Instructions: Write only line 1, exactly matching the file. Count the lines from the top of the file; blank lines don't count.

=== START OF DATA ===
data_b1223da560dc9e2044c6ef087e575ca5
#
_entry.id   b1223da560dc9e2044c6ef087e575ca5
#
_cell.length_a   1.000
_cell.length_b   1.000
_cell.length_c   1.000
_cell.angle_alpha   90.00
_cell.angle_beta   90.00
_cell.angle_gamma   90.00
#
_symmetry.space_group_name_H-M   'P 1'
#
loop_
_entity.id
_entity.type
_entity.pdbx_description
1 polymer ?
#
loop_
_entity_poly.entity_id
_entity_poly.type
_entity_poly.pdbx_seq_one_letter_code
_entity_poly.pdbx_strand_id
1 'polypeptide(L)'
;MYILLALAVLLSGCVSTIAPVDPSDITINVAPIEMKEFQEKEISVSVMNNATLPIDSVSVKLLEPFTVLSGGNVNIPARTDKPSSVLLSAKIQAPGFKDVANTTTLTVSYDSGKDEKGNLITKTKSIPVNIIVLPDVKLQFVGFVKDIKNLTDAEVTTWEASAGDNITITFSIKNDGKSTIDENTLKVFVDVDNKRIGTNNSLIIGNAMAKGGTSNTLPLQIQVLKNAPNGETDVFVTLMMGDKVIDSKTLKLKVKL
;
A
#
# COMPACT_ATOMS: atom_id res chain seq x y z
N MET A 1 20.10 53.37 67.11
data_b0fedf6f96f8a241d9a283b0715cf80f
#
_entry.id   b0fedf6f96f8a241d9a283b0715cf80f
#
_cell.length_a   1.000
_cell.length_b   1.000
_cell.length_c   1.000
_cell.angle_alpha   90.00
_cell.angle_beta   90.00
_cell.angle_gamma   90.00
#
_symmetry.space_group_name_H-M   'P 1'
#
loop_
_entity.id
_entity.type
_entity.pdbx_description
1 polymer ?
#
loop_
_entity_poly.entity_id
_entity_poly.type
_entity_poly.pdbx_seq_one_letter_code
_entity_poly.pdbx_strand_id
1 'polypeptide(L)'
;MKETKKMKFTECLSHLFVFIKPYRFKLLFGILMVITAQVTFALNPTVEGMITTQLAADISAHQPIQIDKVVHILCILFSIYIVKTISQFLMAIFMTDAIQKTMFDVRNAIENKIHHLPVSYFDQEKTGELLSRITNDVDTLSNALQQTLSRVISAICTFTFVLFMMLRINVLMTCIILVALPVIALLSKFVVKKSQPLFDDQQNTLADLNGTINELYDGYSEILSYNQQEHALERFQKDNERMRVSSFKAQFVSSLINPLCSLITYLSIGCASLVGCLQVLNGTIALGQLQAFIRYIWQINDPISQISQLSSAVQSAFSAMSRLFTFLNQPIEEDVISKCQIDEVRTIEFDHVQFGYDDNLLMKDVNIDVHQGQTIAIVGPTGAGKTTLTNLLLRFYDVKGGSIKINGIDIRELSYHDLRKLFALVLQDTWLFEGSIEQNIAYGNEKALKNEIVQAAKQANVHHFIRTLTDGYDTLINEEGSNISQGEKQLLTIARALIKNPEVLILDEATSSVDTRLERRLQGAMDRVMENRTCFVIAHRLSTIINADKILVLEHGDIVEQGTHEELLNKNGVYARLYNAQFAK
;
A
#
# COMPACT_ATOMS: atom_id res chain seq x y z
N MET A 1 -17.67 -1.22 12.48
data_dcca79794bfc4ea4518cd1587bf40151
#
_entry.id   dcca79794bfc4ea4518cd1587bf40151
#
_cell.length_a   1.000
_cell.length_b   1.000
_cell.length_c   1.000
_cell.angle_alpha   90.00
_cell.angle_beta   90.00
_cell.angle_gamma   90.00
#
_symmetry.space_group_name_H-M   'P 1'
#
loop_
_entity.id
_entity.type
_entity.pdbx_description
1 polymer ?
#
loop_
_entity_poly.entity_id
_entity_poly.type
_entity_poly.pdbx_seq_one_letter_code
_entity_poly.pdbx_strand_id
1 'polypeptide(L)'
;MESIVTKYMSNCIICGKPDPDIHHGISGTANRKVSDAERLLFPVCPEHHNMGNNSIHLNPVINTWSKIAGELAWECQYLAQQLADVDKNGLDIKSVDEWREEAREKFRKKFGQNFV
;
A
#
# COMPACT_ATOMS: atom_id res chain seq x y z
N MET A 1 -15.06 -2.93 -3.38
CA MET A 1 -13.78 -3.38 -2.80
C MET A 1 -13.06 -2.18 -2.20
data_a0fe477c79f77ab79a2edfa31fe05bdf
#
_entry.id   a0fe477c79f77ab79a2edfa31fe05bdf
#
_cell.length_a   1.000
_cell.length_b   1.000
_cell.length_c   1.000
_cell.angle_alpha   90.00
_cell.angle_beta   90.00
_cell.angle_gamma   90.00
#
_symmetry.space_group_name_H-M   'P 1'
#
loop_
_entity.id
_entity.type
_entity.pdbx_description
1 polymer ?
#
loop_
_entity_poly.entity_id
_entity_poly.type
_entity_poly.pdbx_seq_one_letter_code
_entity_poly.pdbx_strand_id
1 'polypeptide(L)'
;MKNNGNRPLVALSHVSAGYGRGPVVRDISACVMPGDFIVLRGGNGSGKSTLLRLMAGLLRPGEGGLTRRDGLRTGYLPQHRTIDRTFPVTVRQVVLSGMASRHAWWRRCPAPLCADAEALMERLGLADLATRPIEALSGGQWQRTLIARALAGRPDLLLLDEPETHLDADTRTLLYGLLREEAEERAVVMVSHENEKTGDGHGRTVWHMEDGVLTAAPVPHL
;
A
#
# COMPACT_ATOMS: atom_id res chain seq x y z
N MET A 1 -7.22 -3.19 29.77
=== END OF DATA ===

data_b1223da560dc9e2044c6ef087e575ca5